Is the Astros' Magical Mystery Tour About to Go All Helter-Skelter?

Categories: Sports

Will the Astros clubhouse just "Let It Be," or will they go all "Revolution" on the front office
The last true collaboration of John Lennon and Paul McCartney (writing together and harmonizing on vocals) was "I've Got A Feeling" off of "Let It Be," which would turn out to be The Beatles last album. The start of the song's written by McCartney, an ode to the soon to be Linda McCartney. Lennon harmonizes on the chorus then takes over as lead vocal for the last third of the song. It's a happy moment, joyous, two greats putting aside their differences to once again create music.

But there's an undercurrent of unease. The band's been feuding. George Harrison's walked out and returned. Yoko Ono's working to turn Lennon against the rest. And they're all tiring of McCartney trying to control everything. And whereas McCartney's portion of the song is a joyous celebration, Lennon's portion is a response to the crap he's experienced the past year, his divorce, an arrest, Yoko's miscarriage, tensions in the band. The result's a conflicting vision resulting in greatness, but exposing to careful listeners the forces tearing apart the band.

The Houston Astros made the cover of Sports Illustrated last week. It's a long, detailed, inside story of the front office minds tasked with rebuilding the Astros. It's all essentially a big gamble, based on an understanding of the percentages, the probabilities, the numbers, factoring in all of the information on players and situations and adjustments. The mastermind's Jeff Luhnow, the genius GM who came into baseball from the consulting business. His chief lieutenant is Sig Mejdal, a rocket scientist who helped put himself through school by working as blackjack dealer in Lake Tahoe and realizing that despite everything, the winning move when the dealer's showing seven against your 16 is to hit.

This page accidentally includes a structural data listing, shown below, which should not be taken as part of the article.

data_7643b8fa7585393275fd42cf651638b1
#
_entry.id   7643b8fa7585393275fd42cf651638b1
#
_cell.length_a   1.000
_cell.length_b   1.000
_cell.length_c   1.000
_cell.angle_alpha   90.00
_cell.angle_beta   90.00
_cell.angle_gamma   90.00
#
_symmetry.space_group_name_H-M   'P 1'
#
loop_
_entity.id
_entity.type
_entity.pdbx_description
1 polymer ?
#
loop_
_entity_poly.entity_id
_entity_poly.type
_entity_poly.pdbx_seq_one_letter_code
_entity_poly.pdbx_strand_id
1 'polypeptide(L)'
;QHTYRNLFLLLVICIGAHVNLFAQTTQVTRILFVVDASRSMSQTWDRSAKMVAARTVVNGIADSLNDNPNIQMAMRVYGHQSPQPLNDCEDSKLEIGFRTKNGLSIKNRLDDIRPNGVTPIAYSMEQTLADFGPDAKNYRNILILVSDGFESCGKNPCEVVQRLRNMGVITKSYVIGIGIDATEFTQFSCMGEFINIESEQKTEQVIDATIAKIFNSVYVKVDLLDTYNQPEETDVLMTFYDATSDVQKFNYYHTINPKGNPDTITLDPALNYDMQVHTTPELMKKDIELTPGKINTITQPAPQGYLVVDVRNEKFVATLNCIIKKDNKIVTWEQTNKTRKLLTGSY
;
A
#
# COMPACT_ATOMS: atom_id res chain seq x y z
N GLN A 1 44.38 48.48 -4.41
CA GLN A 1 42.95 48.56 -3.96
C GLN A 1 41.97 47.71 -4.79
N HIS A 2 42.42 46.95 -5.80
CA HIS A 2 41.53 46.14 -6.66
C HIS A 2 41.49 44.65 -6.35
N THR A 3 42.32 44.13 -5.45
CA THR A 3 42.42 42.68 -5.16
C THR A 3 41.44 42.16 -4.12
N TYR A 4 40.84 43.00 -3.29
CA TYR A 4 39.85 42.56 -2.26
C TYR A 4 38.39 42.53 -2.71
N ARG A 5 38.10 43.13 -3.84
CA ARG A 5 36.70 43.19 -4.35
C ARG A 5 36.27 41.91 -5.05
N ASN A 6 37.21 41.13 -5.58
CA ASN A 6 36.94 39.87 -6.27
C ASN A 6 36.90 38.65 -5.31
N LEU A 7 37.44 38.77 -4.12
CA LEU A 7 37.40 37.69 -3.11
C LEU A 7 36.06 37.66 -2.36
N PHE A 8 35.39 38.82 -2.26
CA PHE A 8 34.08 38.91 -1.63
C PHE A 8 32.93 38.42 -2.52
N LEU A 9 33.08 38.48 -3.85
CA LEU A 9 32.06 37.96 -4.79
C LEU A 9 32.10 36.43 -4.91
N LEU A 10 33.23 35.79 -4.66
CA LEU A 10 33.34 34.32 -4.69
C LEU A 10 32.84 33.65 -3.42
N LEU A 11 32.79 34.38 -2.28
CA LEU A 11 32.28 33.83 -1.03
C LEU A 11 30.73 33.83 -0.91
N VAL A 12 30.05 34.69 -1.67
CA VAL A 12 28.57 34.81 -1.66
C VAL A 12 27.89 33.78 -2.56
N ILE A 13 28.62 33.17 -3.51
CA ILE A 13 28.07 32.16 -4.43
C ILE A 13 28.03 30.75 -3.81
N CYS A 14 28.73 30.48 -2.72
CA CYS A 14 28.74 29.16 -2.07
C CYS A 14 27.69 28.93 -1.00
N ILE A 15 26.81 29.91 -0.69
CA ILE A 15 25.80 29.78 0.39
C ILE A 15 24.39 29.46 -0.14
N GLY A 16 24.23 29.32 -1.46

The story goes into the draft room, putting the reader inside the discussions as the decision to draft Brady Aiken with the first pick is made despite past evidence that drafting left-handed high school pitchers with the first pick of the MLB draft results in failure. It discusses the scouting strategy employed by the team and details how the Astros approach is superior to Billy Beane's "Moneyball" approach because it incorporates and embraces the work of the scouts instead of being heavily sabermetric.

The end result, according to the SI cover, is that the Astros will win the World Series in 2017. And it's all because of the harmonious approach of smart people working together. Of the smart people devising a plan that restocks the worst farm system in baseball. A plan that puts the team at the forefront of defensive shifts that, in turn, cuts down on runs scored. A plan that sees the team eschewing seemingly easy free agent fixes that will keep the team competitive.

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